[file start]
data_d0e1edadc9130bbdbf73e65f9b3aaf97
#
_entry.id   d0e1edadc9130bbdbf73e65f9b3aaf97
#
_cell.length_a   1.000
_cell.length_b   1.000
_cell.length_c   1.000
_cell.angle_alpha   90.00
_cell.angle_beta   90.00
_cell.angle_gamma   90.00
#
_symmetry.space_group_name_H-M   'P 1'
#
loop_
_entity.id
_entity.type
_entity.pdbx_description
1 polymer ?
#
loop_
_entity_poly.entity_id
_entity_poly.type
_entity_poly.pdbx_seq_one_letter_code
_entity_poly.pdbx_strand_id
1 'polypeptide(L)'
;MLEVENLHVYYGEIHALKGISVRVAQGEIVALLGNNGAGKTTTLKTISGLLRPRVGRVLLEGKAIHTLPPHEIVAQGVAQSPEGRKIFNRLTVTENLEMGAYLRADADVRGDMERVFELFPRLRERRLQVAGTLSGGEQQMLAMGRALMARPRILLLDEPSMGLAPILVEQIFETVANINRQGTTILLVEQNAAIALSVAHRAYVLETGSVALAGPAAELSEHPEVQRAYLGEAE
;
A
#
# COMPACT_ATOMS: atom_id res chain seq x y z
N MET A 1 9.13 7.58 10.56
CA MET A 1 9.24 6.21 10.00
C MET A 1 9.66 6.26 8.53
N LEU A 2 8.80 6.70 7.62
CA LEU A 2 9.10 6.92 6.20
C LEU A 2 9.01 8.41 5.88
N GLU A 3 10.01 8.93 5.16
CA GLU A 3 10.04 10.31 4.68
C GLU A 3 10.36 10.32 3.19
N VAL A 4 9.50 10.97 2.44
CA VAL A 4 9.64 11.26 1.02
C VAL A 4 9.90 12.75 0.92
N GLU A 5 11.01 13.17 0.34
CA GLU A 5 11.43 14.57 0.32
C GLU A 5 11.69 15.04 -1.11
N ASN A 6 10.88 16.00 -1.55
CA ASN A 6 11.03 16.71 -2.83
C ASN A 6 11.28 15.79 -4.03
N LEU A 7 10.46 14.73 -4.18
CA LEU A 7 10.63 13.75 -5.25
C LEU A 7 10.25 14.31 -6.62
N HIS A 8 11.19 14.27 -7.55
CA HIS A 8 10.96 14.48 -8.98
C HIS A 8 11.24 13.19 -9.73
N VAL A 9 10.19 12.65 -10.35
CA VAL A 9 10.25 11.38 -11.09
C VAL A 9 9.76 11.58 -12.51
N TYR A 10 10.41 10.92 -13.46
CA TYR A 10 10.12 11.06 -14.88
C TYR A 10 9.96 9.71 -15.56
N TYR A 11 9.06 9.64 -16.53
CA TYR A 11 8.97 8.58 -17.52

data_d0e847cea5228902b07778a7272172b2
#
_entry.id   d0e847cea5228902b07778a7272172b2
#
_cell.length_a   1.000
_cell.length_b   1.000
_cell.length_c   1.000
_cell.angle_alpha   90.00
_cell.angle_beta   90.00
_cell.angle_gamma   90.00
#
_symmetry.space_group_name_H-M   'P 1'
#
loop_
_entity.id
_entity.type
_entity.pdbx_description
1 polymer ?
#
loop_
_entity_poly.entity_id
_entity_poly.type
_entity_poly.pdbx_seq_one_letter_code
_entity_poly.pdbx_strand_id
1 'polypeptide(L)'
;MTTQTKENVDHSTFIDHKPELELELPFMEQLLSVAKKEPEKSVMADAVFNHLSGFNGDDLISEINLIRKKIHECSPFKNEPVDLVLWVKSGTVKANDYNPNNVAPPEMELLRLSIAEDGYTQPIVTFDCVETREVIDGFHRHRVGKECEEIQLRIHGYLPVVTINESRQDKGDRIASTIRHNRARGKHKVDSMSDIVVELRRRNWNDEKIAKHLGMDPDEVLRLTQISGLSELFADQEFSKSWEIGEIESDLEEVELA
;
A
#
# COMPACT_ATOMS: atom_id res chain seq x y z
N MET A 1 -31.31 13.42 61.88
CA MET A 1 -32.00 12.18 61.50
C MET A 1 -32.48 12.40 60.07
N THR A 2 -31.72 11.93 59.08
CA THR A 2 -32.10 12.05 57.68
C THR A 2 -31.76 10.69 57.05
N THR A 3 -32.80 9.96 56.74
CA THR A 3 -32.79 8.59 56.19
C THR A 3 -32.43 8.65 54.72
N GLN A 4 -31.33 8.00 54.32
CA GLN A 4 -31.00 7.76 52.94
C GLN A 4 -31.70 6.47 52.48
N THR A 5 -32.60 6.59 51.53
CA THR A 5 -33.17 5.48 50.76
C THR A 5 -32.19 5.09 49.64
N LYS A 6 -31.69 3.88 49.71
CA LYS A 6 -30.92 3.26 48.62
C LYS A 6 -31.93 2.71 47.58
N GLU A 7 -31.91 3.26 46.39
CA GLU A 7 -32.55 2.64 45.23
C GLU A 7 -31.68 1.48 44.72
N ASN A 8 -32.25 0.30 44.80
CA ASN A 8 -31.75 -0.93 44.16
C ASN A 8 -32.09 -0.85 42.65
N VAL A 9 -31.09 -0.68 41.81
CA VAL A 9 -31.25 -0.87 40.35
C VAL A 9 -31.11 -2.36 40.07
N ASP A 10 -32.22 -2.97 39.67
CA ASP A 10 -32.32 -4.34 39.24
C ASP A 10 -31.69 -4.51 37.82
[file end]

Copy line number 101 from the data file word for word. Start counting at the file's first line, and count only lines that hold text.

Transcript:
C THR A 3 -32.43 8.65 54.72